Pets allowed
Not Allowed
Elevation Gain
2,692.00 ft (820.52 m)
Trail type
12.25 mi (19.71 km)
Please respect the outdoors by practicing Leave No Trace. Learn more about how to apply the principles of Leave No Trace on your next outdoor adventure here.

Keyhole isn’t a well-known place but that makes it so much more beautiful. It offers a look into the geological processes that form the coast of Point Reyes, from the creation of sedimentary rock at the bottom of an ancient ocean to its tilting as it was pushed up to its most-recent breaking and slow return back to sand and the bottom of the Pacific, where it will, once again, begin a new life cycle. Besides geological wonder and steep cliffs, a lucky traveler might get to see seals that like to occasionally hang out around Keyhole.

Start at Bear Valley Visitor Center. Head to the end of the road, walk past the gate, and head out on Bear Valley Trail, which is a wide and smooth service road. Stay on the road for 4.2 miles; you’ll walk through Divide Meadow and the road will turn into a wide trail about halfway through at a trail junction with a bicycle rack (walk straight through that junction).

After you arrive at a trail fork where Bear Valley Trail joins Coast Trail, choose the left path to head southward on Coast Trail. Follow it as it crosses over a small wooden bridge and starts climbing up a hillside. You’ll reach Keyhole after half a mile; take the small single trail that will appear on the right. Neither the trail nor the signage are obvious; if you start climbing a steep hill above where the cliffs collapsed, you’ve gone too far.

Depending on the time of year, you might get to see some seals lounging on the rocks that stick out from the shallow waters near Keyhole. (On some maps, Keyhole is also called Millers Point.) To the south, you’ll see the coastline and collapsed coastal cliffs, also known as Temple. It’s not hard to imagine why they’ve been given that name; their size of the cliff is awe-inspiring.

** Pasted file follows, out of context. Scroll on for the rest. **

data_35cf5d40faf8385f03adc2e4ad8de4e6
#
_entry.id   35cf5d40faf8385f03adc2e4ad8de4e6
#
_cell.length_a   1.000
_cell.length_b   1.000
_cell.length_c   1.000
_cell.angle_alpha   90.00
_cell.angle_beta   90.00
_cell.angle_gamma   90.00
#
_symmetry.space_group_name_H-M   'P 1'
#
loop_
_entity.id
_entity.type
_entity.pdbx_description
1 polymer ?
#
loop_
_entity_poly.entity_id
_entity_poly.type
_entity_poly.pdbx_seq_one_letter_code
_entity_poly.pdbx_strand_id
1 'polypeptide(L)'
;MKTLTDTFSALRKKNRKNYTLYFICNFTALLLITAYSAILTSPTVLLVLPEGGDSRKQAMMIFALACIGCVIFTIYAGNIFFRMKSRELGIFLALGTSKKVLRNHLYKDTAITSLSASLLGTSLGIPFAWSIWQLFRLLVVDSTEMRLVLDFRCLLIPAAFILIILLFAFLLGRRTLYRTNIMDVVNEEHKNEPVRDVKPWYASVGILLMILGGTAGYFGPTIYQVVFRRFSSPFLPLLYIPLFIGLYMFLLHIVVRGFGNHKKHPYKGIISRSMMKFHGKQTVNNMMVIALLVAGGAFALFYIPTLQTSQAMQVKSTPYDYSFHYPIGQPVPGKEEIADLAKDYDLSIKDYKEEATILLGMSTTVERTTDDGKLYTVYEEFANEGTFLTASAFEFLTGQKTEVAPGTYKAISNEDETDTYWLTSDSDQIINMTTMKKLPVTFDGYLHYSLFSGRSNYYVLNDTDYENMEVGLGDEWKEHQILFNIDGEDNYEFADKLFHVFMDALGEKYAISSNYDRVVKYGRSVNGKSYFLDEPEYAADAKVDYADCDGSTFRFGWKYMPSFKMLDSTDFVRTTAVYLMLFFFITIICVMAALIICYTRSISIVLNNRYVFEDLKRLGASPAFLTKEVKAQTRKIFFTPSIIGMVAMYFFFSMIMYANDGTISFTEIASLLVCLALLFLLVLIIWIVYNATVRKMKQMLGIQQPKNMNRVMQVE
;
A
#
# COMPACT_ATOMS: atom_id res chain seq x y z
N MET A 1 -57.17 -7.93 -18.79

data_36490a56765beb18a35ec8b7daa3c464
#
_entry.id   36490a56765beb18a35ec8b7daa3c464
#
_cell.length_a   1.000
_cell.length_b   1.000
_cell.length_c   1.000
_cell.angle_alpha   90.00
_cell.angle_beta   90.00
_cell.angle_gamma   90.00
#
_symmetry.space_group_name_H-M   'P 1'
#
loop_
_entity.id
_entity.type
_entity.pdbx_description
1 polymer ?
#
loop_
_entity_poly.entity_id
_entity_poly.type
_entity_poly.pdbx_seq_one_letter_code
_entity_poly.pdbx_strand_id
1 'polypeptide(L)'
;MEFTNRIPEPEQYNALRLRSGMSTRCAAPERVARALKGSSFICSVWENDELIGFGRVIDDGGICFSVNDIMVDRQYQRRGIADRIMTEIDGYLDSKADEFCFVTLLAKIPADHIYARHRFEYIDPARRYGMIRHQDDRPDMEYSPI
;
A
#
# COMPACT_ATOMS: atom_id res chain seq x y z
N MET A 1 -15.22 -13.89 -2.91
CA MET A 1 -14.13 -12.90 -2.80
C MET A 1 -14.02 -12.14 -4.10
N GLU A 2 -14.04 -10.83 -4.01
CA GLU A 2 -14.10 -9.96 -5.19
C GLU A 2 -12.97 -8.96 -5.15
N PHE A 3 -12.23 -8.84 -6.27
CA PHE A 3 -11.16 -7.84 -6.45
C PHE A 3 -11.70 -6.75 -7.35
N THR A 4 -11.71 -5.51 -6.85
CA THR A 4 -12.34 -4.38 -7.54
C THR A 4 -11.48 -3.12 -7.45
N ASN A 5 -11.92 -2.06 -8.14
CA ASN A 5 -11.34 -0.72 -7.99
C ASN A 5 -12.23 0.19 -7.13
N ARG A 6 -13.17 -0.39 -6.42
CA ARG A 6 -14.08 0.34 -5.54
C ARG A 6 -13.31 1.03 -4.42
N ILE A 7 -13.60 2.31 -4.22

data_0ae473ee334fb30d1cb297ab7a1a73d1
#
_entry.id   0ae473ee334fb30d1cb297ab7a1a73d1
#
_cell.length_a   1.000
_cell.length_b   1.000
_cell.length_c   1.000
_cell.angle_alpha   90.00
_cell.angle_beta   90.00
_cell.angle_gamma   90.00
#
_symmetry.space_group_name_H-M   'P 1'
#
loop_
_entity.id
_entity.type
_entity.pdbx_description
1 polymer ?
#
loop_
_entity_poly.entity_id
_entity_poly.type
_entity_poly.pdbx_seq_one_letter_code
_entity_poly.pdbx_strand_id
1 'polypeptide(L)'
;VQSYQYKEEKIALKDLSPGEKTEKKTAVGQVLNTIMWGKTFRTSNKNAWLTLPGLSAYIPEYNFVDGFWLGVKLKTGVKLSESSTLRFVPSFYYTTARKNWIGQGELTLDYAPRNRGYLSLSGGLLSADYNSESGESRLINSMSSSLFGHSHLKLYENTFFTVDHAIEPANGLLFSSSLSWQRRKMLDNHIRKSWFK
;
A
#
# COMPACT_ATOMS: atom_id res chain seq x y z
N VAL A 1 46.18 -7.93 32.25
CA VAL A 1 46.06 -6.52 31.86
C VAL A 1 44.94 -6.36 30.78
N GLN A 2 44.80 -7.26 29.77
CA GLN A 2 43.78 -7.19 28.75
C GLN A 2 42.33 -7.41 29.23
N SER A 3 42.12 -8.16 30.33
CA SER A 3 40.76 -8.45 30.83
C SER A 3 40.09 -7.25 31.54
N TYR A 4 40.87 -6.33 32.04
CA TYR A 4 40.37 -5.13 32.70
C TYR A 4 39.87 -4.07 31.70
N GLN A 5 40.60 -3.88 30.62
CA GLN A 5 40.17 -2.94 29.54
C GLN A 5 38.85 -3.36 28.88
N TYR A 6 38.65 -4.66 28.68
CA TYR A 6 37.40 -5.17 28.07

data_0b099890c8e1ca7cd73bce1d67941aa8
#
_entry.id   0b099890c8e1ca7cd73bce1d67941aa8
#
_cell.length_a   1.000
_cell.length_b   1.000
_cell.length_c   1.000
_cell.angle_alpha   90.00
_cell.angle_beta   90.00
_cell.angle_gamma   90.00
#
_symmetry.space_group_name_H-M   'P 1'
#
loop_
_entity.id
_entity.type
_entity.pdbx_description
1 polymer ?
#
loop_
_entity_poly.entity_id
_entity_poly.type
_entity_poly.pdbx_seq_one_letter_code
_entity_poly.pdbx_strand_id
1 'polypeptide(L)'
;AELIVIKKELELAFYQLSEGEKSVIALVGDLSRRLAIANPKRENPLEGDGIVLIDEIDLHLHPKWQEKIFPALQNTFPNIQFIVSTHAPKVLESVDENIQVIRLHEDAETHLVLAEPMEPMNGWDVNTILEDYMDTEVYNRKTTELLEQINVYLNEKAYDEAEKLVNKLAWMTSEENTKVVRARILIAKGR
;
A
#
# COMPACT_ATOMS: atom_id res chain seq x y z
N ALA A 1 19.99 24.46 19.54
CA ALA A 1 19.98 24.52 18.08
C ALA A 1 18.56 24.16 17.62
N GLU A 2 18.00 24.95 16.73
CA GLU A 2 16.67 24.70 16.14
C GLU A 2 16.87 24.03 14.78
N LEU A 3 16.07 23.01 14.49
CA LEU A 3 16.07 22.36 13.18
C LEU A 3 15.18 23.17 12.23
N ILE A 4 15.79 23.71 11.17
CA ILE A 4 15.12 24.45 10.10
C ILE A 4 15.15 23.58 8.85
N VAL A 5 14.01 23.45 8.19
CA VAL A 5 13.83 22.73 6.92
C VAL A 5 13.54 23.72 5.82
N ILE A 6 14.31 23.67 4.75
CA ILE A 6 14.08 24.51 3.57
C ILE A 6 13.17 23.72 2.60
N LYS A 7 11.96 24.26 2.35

Depending on visibility, you might also catch a glimpse of the Farallon Islands (this opportunity will also arise as you make your way up into the hills of Point Reyes). To the north, you’ll see a chunk of the coastline that broke off a few years ago. It displays beautiful layers of sedimentary rock. You’ll see that they are horizontal. However, they are horizontal only because the boulder itself tilted when it broke off; the rock you’re standing on has been tilted as it traveled up from the bottom of an ancient ocean, and the layers of rock, therefore, sit at an angle, nearly vertical.

After you’ve enjoyed this geological marvel and listened to the calls of the seals, retrace your steps back to the junction of Coast Trail and Bear Valley Trail. Take a sharp left turn at the junction to stay on Coast Trail and follow it for 0.6 mile until you reach the beginning of Sky Trail.

Turn right onto Sky Trail and begin the relentless climb. You’ll hike along the border and enter the burn zone of the 2020 Woodward Fire. Follow the trail for 4 miles, resisting the temptations to take a turn onto the 2 trails that branch off to the right and dip back to Bear Valley Trail. When you’re about three-quarters through, you’ll see Woodward Trail turning to the left. Right there is a small patch of grass that’s an ideal spot for a lunch break. The bulk of the climbing is done when you reach this trail junction.

After 4 miles on Sky Trail, at the junction following the above-described lunch spot, turn right onto Meadow Trail. Follow it for 1.6 mile as it brings you back down into Bear Valley. At the bottom of the trail, cross the small wooden bridge and turn left onto Bear Valley Trail. Follow the service road for just under one mile and you will have reached the visitor center.

Logistics + Planning

Preferable season(s)




Parking Pass


Open Year-round



Mostly shaded. Beautiful views. Opportunity to see post-burn recovery. Wildflowers. Mostly soft trails.


Long, steep climb. Beginning and end can get busy. Parking can be hard.

Trailhead Elevation

123.00 ft (37.49 m)

Highest point

1,246.00 ft (379.78 m)


Geologically significant
Big vistas
Horseback riding
Flushing toilets
Vault toilet

Typically multi-day


Suitable for


Permit required



Nearby Lodging + Camping

Point Reyes National Seashore
Point Reyes National Seashore
Point Reyes National Seashore


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